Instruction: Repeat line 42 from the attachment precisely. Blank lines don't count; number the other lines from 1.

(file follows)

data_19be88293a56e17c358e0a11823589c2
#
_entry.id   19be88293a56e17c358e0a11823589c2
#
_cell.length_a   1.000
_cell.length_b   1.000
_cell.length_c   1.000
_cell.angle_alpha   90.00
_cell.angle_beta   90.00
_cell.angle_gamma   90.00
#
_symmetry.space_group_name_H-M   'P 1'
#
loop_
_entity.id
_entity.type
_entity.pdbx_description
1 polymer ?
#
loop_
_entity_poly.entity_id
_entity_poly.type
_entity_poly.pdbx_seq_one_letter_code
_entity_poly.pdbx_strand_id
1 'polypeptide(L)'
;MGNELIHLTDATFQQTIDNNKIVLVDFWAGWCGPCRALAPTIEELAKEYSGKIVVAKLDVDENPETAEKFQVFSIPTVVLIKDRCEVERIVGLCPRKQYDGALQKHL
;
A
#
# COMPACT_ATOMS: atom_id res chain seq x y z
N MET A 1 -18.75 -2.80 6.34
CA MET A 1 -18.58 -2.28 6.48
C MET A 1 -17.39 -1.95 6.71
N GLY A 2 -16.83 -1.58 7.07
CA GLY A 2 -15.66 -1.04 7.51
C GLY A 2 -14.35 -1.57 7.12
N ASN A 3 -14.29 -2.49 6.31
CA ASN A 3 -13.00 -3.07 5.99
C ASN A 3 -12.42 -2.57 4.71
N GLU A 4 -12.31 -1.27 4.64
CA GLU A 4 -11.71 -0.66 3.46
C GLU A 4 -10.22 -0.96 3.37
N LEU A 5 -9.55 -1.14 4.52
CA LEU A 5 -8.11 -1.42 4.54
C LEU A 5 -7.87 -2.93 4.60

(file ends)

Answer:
C GLU A 4 -10.22 -0.96 3.37